I've spent a month of hours on the phone and in branches at Bank of America trying, fruitlessly, to first convince them I was a real person and then to attempt to get the money back they'd allowed me to transfer into a bank account before they decided I didn't properly exist.
I am a person who is more than passingly familiar with identity verification and its discontents, with how the financial services sector works and fails to work, and with both the technological and managerial failures underpinning this saga. Nonetheless, I still have neither a bank account nor my money back.
Every day, or most, because of the work I've done and because of what I'm interested in, I encounter people who enthusiastically, uncritically, and unquestioningly believe that "the blockchain" or "algorithms" or "personalization" or "automation" will solve all the world's problems. Equally, and perhaps both more vocally and less effectively, there are folks who maintain that each of those are the cause of the world's problems.
My interest is always in complexity and in nuance. I have long maintained that the primary distinction between (good) journalism and activism, if there is any at all, is that the former needs to be much more comfortable with the fact that the truth is messy, that there are no perfect heroes and no perfect victims, and that often the villain is us.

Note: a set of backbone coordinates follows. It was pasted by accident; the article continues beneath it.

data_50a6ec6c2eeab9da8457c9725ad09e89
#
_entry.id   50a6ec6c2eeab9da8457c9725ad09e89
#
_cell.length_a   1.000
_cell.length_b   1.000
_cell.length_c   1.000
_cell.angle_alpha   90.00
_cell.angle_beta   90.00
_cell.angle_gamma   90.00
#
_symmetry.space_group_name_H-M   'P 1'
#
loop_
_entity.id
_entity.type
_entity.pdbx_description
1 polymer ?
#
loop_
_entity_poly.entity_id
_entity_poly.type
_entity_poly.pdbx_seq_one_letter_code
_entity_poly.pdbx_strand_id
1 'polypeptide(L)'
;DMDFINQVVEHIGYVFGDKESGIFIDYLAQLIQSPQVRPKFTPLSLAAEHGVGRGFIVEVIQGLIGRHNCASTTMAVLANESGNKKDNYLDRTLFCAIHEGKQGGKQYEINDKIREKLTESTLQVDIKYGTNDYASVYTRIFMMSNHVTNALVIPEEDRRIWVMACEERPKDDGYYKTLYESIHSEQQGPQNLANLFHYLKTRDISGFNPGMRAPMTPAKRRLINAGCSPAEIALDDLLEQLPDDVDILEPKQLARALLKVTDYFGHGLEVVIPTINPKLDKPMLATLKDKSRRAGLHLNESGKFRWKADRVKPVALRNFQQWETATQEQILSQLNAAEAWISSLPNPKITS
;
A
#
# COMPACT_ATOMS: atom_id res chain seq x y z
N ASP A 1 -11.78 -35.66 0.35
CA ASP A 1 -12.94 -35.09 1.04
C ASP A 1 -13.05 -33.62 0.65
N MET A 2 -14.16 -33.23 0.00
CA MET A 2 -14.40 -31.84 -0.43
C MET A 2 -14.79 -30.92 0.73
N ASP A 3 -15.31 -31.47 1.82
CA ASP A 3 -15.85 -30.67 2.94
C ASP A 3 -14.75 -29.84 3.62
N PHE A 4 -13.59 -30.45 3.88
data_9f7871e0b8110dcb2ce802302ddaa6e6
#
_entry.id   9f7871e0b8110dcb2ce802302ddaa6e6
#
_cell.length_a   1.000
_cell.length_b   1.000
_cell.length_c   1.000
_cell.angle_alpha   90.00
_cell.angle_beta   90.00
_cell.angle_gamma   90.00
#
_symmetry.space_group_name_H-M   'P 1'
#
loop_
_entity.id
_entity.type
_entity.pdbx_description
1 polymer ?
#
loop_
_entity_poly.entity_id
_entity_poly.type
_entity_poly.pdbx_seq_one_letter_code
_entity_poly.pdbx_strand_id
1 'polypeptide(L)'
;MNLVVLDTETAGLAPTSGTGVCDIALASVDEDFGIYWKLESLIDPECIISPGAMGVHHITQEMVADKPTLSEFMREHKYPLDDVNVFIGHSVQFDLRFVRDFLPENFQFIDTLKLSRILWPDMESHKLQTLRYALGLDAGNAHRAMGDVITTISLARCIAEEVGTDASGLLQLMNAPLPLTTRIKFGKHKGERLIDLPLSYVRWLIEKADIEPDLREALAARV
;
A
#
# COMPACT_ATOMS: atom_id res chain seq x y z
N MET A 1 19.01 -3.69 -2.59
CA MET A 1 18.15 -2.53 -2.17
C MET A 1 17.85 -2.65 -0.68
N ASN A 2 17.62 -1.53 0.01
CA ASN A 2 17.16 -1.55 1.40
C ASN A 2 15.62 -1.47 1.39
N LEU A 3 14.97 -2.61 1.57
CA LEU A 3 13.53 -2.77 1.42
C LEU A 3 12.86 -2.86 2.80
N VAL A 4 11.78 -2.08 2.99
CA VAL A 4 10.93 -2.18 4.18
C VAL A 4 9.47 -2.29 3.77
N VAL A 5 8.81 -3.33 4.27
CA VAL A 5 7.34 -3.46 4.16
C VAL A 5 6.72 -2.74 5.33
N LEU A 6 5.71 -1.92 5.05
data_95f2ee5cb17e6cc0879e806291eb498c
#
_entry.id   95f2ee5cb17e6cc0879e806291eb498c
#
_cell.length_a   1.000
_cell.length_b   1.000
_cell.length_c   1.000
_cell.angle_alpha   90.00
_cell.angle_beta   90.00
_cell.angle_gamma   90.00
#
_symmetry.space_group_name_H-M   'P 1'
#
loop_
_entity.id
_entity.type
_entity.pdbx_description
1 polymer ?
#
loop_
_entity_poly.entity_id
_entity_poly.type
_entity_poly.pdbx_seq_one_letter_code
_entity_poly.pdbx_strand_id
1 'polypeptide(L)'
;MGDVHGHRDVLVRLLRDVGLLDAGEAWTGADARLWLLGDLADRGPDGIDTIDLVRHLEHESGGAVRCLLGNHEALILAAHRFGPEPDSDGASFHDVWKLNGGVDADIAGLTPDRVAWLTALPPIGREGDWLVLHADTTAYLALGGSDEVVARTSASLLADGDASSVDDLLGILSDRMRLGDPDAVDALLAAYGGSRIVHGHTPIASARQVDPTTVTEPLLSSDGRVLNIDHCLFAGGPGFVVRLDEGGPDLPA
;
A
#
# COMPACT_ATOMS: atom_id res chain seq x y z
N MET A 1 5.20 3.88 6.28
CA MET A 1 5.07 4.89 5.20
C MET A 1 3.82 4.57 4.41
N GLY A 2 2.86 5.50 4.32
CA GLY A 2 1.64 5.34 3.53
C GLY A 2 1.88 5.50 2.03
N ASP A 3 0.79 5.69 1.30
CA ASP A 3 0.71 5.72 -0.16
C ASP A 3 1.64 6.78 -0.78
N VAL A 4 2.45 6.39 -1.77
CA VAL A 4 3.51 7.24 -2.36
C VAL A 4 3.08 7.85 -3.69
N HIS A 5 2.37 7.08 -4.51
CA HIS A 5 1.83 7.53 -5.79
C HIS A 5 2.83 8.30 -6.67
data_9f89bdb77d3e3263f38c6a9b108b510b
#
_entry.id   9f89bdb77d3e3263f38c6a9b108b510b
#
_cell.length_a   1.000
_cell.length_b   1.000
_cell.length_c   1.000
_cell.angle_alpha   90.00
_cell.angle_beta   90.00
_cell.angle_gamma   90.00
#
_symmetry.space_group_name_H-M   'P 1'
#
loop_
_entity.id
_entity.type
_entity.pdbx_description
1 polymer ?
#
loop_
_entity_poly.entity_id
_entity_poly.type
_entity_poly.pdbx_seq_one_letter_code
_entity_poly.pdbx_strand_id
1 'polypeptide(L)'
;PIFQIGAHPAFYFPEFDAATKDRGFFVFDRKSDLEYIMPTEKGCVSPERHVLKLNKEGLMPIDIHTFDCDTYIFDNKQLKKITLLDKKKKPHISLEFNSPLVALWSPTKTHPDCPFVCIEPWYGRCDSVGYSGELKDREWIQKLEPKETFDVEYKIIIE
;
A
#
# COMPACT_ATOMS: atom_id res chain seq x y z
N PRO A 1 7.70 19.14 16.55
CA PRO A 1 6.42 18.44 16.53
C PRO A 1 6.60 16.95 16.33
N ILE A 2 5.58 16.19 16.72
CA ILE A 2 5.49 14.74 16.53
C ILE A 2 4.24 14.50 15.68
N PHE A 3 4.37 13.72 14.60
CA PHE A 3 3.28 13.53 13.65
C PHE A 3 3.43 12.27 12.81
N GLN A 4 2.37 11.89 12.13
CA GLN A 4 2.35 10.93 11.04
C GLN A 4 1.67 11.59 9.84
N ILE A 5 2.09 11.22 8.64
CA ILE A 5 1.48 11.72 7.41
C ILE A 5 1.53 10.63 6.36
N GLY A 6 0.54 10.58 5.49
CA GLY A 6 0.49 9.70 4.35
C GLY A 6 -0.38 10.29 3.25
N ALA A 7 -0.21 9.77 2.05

Tidy narratives might be better at driving action, but messy truths are necessary to drive understanding.
Part of understanding complexity (and my true focus, that of problem diagnosis) is a commitment to making constraints explicit. It is hard to understand why a thing happens without understanding the consequences of that thing not happening. It is hard to understand why a thing fails to happen without understanding who would be affected if it did, and how.
There's many reasons customer service these days is a series of dead-ended decision trees. One of the big ones is that people who care about helping someone solve a real problem, who have the ability and knowledge to do so, and who are motivated to try despite the costs involved, undermine "efficiency" and "scale". Discretion is at the heart of being a person, and it is anathema to systems that rely on eliminating agency in the service of - well, take your pick.
if you don’t mind a touch of hell
just when everything is fine
because even in heaven
they don’t sing
—from The world is a beautiful place by Lawrence Ferlinghetti